The apparent purpose of section 13955 is to obtain a more accurate and realistic apportionment for inheritance tax purposes. This legislative purpose [228 Cal. App. 3d 491] would be defeated by respondent's interpretation because under it, even if the actual length of the life tenancy is known, we would resort to the tables under section 13953 to value the life interest and remainder rather than obtaining a more accurate and realistic apportionment under section 13955.
The court erred in sustaining respondent's objections and ordering the referee's report to be amended to value the QTIP trust pursuant to section 13953. When the life tenant dies before the inheritance tax is determined or the transfer of such tenancy, regardless of whether the life interest is exempt from such taxation, section 13955 applies in the valuation of such trust.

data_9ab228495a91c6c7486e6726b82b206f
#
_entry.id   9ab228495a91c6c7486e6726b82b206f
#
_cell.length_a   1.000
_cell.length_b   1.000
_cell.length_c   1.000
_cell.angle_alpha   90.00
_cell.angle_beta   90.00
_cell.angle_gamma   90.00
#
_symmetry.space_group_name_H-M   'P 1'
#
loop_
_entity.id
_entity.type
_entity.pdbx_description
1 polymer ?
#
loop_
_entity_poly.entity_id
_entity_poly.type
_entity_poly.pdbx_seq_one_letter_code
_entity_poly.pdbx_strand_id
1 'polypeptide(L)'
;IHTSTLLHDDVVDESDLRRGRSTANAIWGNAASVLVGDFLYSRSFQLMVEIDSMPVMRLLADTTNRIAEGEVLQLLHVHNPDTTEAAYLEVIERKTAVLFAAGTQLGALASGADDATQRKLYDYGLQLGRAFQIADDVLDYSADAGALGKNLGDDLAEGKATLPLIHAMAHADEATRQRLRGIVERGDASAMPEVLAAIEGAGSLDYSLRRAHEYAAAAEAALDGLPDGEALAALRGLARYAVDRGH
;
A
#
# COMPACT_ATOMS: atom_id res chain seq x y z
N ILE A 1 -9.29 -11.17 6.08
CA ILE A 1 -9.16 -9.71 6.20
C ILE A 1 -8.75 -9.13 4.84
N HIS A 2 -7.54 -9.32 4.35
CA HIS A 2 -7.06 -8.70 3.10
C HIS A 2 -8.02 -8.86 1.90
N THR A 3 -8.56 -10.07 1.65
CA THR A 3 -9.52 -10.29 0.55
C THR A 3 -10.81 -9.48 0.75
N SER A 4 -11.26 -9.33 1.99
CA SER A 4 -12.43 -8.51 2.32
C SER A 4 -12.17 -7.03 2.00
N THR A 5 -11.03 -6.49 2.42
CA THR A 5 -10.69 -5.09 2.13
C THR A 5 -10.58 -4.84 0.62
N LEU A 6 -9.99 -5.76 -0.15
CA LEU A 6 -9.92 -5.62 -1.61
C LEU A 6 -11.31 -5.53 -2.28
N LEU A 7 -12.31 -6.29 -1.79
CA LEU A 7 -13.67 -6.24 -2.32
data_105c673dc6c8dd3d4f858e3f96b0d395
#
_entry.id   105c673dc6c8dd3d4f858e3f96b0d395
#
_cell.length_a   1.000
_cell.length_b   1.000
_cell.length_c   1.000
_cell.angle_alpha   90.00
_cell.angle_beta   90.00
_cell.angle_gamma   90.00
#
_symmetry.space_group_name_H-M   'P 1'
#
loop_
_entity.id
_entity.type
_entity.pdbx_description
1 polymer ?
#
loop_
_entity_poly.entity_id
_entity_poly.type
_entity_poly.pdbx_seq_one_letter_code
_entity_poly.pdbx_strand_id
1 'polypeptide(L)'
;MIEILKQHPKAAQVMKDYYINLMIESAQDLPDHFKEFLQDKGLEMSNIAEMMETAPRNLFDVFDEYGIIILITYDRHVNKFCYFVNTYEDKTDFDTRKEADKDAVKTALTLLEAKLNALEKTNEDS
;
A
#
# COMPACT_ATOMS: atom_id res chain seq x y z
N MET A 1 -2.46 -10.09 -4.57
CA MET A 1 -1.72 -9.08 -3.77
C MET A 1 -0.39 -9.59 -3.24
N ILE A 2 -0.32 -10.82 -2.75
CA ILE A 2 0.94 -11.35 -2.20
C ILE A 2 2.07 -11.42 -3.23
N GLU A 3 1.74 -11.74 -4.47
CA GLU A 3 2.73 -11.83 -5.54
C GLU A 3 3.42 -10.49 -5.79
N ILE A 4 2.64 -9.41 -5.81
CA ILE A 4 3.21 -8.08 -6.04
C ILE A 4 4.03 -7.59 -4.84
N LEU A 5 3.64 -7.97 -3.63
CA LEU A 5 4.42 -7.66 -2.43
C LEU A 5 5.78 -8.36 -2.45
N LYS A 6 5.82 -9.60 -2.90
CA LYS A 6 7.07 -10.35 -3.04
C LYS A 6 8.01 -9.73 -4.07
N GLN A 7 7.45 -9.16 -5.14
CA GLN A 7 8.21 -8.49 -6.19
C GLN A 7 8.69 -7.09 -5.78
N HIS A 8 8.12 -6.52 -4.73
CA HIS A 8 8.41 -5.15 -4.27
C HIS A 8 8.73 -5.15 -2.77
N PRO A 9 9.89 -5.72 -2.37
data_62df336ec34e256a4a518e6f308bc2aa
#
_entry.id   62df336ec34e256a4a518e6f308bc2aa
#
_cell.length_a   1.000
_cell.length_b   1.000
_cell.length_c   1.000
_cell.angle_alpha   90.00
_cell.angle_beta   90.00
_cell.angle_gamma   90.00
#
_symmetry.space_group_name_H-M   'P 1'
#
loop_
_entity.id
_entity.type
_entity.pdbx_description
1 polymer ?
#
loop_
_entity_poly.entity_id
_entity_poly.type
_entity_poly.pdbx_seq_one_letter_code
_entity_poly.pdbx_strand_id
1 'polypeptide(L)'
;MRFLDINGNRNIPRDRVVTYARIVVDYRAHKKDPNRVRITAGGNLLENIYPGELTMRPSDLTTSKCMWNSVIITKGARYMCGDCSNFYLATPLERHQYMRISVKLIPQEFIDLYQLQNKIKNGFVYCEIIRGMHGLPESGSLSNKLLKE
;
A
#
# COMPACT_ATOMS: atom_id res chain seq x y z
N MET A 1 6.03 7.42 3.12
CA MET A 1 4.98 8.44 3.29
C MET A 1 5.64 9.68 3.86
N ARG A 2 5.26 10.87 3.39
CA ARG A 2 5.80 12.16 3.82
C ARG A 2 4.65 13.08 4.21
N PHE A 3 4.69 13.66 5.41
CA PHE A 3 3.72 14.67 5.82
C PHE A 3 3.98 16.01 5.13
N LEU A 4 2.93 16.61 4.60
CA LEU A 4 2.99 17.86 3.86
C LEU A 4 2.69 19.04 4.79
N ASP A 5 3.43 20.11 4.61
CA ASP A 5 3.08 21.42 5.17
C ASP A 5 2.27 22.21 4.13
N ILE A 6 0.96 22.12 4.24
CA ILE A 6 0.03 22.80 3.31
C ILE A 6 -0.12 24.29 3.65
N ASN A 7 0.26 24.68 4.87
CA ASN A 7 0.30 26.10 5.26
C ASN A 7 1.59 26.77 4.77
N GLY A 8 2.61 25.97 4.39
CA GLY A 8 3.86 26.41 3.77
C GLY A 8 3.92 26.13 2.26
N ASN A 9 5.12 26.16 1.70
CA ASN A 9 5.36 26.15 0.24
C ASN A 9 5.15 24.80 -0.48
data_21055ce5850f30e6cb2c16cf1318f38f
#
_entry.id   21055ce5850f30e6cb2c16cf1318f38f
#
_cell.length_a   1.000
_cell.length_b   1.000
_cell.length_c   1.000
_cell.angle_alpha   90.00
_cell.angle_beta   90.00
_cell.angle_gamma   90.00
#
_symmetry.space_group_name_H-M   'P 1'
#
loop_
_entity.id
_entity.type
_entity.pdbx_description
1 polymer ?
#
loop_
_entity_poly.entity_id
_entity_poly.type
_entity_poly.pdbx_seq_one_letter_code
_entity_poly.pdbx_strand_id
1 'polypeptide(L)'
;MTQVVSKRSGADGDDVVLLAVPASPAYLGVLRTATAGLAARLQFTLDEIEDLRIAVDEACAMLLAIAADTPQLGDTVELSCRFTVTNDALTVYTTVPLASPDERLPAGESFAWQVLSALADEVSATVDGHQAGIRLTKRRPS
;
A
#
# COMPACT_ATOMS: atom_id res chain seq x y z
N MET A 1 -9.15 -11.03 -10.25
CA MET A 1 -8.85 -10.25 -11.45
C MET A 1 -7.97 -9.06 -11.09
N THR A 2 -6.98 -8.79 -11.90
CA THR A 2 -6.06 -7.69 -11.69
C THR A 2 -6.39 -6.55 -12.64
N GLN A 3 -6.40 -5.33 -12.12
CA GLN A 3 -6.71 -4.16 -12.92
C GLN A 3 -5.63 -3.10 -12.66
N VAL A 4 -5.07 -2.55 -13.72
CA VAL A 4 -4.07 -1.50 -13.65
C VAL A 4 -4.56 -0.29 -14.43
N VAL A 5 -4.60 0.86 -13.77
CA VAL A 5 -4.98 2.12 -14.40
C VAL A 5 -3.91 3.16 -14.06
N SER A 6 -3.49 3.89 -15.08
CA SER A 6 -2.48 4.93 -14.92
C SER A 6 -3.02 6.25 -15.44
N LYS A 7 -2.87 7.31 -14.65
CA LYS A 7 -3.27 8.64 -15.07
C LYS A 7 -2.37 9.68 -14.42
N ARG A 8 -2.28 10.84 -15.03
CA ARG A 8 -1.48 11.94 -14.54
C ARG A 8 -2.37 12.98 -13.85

The order is reversed. Petitioner to recover costs on appeal.
Hollenhorst, J., and Timlin, J., concurred.
FN 1. See Internal Revenue Code sections 2514 et seq.
FN 2. All further code references are to the Revenue and Taxation Code unless otherwise indicated.
FN 3. "When ... [a trust] creates a life interest and remainder interests in the same property, it is necessary to divide the value of the property at the date of the decedent's death between the life interest and the remainders for the purposes of inheritance taxation. This division is generally made by deducting the value of the life interest from the total value of the property. The difference represents the value of the remainders." (Estate of Knapp (1951) 37 Cal. 2d 827, 830- 831 [236 P.2d 372].)